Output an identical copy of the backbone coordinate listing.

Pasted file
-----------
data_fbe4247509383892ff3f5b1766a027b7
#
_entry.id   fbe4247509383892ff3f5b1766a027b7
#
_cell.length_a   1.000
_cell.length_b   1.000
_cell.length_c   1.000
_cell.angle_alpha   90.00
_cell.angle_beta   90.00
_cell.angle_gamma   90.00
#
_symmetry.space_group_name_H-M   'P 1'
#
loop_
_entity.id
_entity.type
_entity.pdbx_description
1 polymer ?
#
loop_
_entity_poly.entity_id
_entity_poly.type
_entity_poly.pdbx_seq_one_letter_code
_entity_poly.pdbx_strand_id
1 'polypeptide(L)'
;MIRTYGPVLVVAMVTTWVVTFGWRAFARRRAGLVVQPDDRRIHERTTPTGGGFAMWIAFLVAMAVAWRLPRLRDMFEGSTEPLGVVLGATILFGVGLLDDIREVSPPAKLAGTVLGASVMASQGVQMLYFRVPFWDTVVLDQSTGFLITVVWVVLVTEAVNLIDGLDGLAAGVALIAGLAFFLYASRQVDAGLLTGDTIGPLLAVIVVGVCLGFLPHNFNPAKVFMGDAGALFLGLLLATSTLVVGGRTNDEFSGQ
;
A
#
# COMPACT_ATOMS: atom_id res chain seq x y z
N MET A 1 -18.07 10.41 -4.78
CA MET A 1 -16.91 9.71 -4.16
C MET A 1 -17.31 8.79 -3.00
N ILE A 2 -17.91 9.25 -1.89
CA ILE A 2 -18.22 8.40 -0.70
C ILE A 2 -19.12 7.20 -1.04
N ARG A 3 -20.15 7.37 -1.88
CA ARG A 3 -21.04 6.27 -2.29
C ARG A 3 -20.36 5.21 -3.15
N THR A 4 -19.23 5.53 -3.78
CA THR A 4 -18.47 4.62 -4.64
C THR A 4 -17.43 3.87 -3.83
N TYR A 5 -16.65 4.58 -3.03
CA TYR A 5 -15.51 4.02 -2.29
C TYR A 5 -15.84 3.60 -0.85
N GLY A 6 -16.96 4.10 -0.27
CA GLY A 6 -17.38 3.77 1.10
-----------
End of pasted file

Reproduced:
data_fbe4247509383892ff3f5b1766a027b7
#
_entry.id   fbe4247509383892ff3f5b1766a027b7
#
_cell.length_a   1.000
_cell.length_b   1.000
_cell.length_c   1.000
_cell.angle_alpha   90.00
_cell.angle_beta   90.00
_cell.angle_gamma   90.00
#
_symmetry.space_group_name_H-M   'P 1'
#
loop_
_entity.id
_entity.type
_entity.pdbx_description
1 polymer ?
#
loop_
_entity_poly.entity_id
_entity_poly.type
_entity_poly.pdbx_seq_one_letter_code
_entity_poly.pdbx_strand_id
1 'polypeptide(L)'
;MIRTYGPVLVVAMVTTWVVTFGWRAFARRRAGLVVQPDDRRIHERTTPTGGGFAMWIAFLVAMAVAWRLPRLRDMFEGSTEPLGVVLGATILFGVGLLDDIREVSPPAKLAGTVLGASVMASQGVQMLYFRVPFWDTVVLDQSTGFLITVVWVVLVTEAVNLIDGLDGLAAGVALIAGLAFFLYASRQVDAGLLTGDTIGPLLAVIVVGVCLGFLPHNFNPAKVFMGDAGALFLGLLLATSTLVVGGRTNDEFSGQ
;
A
#
# COMPACT_ATOMS: atom_id res chain seq x y z
N MET A 1 -18.07 10.41 -4.78
CA MET A 1 -16.91 9.71 -4.16
C MET A 1 -17.31 8.79 -3.00
N ILE A 2 -17.91 9.25 -1.89
CA ILE A 2 -18.22 8.40 -0.70
C ILE A 2 -19.12 7.20 -1.04
N ARG A 3 -20.15 7.37 -1.88
CA ARG A 3 -21.04 6.27 -2.29
C ARG A 3 -20.36 5.21 -3.15
N THR A 4 -19.23 5.53 -3.78
CA THR A 4 -18.47 4.62 -4.64
C THR A 4 -17.43 3.87 -3.83
N TYR A 5 -16.65 4.58 -3.03
CA TYR A 5 -15.51 4.02 -2.29
C TYR A 5 -15.84 3.60 -0.85
N GLY A 6 -16.96 4.10 -0.27
CA GLY A 6 -17.38 3.77 1.10